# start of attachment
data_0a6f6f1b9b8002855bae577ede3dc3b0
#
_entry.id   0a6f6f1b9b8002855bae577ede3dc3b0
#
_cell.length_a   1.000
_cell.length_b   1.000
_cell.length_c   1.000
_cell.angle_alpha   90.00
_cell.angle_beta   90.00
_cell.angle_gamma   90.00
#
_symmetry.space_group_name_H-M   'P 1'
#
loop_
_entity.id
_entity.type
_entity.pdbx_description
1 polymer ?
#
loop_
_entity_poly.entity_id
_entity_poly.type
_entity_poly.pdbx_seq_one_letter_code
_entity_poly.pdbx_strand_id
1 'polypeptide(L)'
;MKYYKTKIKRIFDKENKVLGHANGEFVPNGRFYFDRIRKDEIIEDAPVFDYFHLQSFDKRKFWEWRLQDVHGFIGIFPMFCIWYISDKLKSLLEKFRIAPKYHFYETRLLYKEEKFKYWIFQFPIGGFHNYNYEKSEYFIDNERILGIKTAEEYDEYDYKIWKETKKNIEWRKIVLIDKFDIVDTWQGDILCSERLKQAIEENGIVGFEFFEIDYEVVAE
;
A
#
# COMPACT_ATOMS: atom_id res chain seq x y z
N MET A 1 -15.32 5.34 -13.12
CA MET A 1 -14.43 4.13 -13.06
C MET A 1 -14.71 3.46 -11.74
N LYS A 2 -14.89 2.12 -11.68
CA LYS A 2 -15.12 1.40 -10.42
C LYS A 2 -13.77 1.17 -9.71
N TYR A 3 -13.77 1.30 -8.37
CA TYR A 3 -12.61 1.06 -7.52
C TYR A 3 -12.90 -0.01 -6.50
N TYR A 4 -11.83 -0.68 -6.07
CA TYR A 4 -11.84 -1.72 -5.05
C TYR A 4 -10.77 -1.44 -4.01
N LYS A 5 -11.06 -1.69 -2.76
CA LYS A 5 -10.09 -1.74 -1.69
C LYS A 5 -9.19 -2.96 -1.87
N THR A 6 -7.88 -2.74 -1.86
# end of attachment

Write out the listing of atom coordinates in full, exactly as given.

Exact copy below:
data_0a6f6f1b9b8002855bae577ede3dc3b0
#
_entry.id   0a6f6f1b9b8002855bae577ede3dc3b0
#
_cell.length_a   1.000
_cell.length_b   1.000
_cell.length_c   1.000
_cell.angle_alpha   90.00
_cell.angle_beta   90.00
_cell.angle_gamma   90.00
#
_symmetry.space_group_name_H-M   'P 1'
#
loop_
_entity.id
_entity.type
_entity.pdbx_description
1 polymer ?
#
loop_
_entity_poly.entity_id
_entity_poly.type
_entity_poly.pdbx_seq_one_letter_code
_entity_poly.pdbx_strand_id
1 'polypeptide(L)'
;MKYYKTKIKRIFDKENKVLGHANGEFVPNGRFYFDRIRKDEIIEDAPVFDYFHLQSFDKRKFWEWRLQDVHGFIGIFPMFCIWYISDKLKSLLEKFRIAPKYHFYETRLLYKEEKFKYWIFQFPIGGFHNYNYEKSEYFIDNERILGIKTAEEYDEYDYKIWKETKKNIEWRKIVLIDKFDIVDTWQGDILCSERLKQAIEENGIVGFEFFEIDYEVVAE
;
A
#
# COMPACT_ATOMS: atom_id res chain seq x y z
N MET A 1 -15.32 5.34 -13.12
CA MET A 1 -14.43 4.13 -13.06
C MET A 1 -14.71 3.46 -11.74
N LYS A 2 -14.89 2.12 -11.68
CA LYS A 2 -15.12 1.40 -10.42
C LYS A 2 -13.77 1.17 -9.71
N TYR A 3 -13.77 1.30 -8.37
CA TYR A 3 -12.61 1.06 -7.52
C TYR A 3 -12.90 -0.01 -6.50
N TYR A 4 -11.83 -0.68 -6.07
CA TYR A 4 -11.84 -1.72 -5.05
C TYR A 4 -10.77 -1.44 -4.01
N LYS A 5 -11.06 -1.69 -2.76
CA LYS A 5 -10.09 -1.74 -1.69
C LYS A 5 -9.19 -2.96 -1.87
N THR A 6 -7.88 -2.74 -1.86